We woke up well before the sun Monday as we wanted to catch sunrise at the Cholla Cactus gardens. It took us a bit longer than expected to weave our way through the entire park, but we caught sunrise as we drove and made it to the gardens as soft beams of light were just beginning to come through.

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Cholla Cactus Garden @ sunrise

After that, we went back to Skull Rock. There were way too many people there the day before and I prefer to be out in nature with as few humans as possible 😉 We had all intentions of hiking Ryan Mountain, but I had greatly underestimated how cold it was going to be and the wind was STRONG, so we opted for one of the easy loops. This ended up being a very good call as shortly after we finished, dark clouds rolled in and it hailed. Yup, hail in a desert. Given the weather, we opted for brunch instead of anymore hiking and then made our way back to San Diego.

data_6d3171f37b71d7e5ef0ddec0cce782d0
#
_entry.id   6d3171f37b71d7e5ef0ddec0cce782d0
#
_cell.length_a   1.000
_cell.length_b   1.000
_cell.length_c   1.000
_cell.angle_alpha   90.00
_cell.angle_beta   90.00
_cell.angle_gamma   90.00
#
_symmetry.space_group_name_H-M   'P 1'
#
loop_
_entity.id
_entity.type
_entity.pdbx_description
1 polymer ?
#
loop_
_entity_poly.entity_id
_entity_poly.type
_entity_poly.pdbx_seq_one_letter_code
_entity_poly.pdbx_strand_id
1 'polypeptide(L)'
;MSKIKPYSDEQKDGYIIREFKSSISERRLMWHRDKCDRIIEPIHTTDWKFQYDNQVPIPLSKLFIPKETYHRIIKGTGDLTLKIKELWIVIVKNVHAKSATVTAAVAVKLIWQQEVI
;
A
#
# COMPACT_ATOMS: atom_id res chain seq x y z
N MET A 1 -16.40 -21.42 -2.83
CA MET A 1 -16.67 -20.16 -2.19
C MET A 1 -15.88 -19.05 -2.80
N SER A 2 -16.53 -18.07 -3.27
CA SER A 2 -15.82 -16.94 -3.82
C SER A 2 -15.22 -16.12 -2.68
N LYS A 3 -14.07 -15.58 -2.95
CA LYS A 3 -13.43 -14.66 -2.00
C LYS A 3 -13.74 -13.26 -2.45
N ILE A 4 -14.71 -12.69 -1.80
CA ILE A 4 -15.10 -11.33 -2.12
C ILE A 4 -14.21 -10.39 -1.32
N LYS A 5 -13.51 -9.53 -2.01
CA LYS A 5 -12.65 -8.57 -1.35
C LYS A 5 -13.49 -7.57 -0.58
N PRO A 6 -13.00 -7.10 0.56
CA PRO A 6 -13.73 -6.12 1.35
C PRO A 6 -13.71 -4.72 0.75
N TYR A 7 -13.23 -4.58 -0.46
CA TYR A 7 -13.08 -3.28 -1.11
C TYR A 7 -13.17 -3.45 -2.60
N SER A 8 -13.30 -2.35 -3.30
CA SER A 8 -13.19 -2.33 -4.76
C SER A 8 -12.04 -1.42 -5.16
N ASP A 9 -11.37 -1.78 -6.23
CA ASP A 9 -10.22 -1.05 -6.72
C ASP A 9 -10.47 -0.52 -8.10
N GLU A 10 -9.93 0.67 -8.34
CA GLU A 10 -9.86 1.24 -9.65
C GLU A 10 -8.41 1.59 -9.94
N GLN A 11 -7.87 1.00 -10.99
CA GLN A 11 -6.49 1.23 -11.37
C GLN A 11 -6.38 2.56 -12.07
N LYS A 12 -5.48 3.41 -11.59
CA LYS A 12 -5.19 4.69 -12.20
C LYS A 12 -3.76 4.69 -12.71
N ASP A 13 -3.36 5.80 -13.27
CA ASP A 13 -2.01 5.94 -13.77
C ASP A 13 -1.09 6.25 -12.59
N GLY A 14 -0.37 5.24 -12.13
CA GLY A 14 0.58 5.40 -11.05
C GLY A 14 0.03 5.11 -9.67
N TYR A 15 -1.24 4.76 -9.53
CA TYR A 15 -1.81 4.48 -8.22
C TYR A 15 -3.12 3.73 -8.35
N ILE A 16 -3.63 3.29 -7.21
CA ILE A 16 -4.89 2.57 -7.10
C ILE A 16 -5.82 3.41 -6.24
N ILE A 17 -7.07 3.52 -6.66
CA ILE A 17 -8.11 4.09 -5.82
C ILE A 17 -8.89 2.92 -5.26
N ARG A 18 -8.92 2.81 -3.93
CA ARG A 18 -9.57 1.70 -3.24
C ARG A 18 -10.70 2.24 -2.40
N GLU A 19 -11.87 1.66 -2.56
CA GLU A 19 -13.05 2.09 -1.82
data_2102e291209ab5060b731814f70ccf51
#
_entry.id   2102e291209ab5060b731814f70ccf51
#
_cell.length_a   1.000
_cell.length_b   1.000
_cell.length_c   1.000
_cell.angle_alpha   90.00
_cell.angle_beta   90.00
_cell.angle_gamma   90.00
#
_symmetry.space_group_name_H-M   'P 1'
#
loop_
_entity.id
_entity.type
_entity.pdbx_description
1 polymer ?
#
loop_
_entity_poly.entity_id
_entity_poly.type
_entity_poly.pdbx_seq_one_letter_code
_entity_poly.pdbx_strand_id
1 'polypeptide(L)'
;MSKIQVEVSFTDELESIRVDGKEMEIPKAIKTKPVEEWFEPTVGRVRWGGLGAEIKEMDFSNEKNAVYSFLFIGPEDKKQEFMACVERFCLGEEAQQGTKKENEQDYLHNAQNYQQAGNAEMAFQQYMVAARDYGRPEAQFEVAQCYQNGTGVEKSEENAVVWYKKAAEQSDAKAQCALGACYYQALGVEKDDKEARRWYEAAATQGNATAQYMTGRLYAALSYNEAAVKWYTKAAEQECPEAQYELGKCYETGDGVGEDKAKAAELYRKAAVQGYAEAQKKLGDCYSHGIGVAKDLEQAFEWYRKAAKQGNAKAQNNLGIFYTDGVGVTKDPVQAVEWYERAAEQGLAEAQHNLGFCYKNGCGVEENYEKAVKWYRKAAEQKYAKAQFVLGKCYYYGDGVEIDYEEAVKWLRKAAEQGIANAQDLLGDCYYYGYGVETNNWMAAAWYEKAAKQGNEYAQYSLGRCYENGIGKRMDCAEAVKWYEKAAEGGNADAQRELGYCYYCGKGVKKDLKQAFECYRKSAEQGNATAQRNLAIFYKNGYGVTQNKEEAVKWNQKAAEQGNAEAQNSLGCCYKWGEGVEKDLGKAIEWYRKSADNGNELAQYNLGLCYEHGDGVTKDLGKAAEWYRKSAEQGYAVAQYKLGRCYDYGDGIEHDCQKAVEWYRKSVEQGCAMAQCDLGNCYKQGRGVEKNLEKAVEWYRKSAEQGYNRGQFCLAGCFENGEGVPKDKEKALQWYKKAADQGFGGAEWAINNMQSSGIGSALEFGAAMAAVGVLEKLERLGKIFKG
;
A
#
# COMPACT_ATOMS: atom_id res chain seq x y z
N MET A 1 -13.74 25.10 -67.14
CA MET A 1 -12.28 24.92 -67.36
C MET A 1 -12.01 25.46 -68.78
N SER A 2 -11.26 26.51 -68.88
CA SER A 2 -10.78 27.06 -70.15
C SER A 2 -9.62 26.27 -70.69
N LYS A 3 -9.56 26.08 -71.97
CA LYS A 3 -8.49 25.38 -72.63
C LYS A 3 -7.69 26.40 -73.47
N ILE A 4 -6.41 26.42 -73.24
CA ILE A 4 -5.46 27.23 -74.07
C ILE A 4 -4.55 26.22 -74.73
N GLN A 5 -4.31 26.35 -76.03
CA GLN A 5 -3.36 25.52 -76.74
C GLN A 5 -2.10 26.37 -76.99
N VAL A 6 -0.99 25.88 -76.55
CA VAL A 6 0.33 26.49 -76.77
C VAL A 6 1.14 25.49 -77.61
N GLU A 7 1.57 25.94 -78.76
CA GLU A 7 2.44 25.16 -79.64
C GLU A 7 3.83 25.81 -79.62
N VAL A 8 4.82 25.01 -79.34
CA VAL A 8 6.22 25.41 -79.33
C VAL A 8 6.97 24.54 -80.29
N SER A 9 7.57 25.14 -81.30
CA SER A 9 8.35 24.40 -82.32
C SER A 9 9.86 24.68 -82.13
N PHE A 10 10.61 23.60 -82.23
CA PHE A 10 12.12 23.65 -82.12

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Me @ Skull Rock

I cannot stress enough how much putting my phone away for this trip made it feel so rejuvenating and like a much longer getaway than just an overnight trip. Whether it’s on vacation, for a day over the weekend, or past a certain hour each night, I am trying to more consciously spend time disconnected from technology and connected to the present moment and those around me.

 

xo, Julia

Zion Adventures

Zion Adventures

One of my favorite parts about living in San Diego is the abundance of National Parks within weekend-ish distance. This year, I took advantage of the couple extra days off of work over Thanksgiving to make the mini trek out to Zion National Park. The drive is about 7 hours from San Diego (no traffic) and a fairly easy drive as you’re mostly on one highway the entire time. We took off early Thursday morning and arrived at the park mid-afternoon. Here’s a breakdown of my favorite hikes from the weekend 🙂